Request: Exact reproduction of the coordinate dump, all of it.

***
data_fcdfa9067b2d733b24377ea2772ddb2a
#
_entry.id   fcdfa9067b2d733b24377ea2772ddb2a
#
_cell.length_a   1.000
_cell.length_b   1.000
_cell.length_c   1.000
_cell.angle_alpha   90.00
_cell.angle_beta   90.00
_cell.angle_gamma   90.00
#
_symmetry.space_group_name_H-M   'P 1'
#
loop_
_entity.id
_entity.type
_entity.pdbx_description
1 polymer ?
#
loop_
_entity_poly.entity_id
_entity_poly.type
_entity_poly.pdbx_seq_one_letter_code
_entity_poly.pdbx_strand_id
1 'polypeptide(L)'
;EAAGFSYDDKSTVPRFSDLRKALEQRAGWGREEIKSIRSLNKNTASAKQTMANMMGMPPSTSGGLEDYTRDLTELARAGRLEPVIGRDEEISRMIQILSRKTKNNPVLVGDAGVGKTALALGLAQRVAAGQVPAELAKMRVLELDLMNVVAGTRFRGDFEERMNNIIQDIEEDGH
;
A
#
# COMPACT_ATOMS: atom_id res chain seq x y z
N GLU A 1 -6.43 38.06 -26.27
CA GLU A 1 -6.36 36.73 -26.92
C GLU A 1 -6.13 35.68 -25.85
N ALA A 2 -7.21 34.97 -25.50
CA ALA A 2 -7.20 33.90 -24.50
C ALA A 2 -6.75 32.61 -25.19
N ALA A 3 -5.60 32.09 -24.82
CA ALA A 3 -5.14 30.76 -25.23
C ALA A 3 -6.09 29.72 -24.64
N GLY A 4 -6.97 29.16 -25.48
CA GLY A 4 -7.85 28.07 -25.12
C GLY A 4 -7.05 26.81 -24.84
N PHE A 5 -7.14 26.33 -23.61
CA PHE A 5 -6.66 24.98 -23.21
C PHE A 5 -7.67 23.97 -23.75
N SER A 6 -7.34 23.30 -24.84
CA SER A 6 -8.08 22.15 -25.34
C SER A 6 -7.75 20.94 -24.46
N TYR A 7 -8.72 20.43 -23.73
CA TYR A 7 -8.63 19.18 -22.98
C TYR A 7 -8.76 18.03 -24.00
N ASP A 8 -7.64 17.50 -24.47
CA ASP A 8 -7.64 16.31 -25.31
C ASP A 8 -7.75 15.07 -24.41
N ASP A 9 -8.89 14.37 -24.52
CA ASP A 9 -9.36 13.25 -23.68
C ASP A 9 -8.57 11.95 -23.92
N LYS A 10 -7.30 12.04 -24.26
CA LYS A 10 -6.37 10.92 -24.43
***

data_fcdfa9067b2d733b24377ea2772ddb2a
#
_entry.id   fcdfa9067b2d733b24377ea2772ddb2a
#
_cell.length_a   1.000
_cell.length_b   1.000
_cell.length_c   1.000
_cell.angle_alpha   90.00
_cell.angle_beta   90.00
_cell.angle_gamma   90.00
#
_symmetry.space_group_name_H-M   'P 1'
#
loop_
_entity.id
_entity.type
_entity.pdbx_description
1 polymer ?
#
loop_
_entity_poly.entity_id
_entity_poly.type
_entity_poly.pdbx_seq_one_letter_code
_entity_poly.pdbx_strand_id
1 'polypeptide(L)'
;EAAGFSYDDKSTVPRFSDLRKALEQRAGWGREEIKSIRSLNKNTASAKQTMANMMGMPPSTSGGLEDYTRDLTELARAGRLEPVIGRDEEISRMIQILSRKTKNNPVLVGDAGVGKTALALGLAQRVAAGQVPAELAKMRVLELDLMNVVAGTRFRGDFEERMNNIIQDIEEDGH
;
A
#
# COMPACT_ATOMS: atom_id res chain seq x y z
N GLU A 1 -6.43 38.06 -26.27
CA GLU A 1 -6.36 36.73 -26.92
C GLU A 1 -6.13 35.68 -25.85
N ALA A 2 -7.21 34.97 -25.50
CA ALA A 2 -7.20 33.90 -24.50
C ALA A 2 -6.75 32.61 -25.19
N ALA A 3 -5.60 32.09 -24.82
CA ALA A 3 -5.14 30.76 -25.23
C ALA A 3 -6.09 29.72 -24.64
N GLY A 4 -6.97 29.16 -25.48
CA GLY A 4 -7.85 28.07 -25.12
C GLY A 4 -7.05 26.81 -24.84
N PHE A 5 -7.14 26.33 -23.61
CA PHE A 5 -6.66 24.98 -23.21
C PHE A 5 -7.67 23.97 -23.75
N SER A 6 -7.34 23.30 -24.84
CA SER A 6 -8.08 22.15 -25.34
C SER A 6 -7.75 20.94 -24.46
N TYR A 7 -8.72 20.43 -23.73
CA TYR A 7 -8.63 19.18 -22.98
C TYR A 7 -8.76 18.03 -24.00
N ASP A 8 -7.64 17.50 -24.47
CA ASP A 8 -7.64 16.31 -25.31
C ASP A 8 -7.75 15.07 -24.41
N ASP A 9 -8.89 14.37 -24.52
CA ASP A 9 -9.36 13.25 -23.68
C ASP A 9 -8.57 11.95 -23.92
N LYS A 10 -7.30 12.04 -24.26
CA LYS A 10 -6.37 10.92 -24.43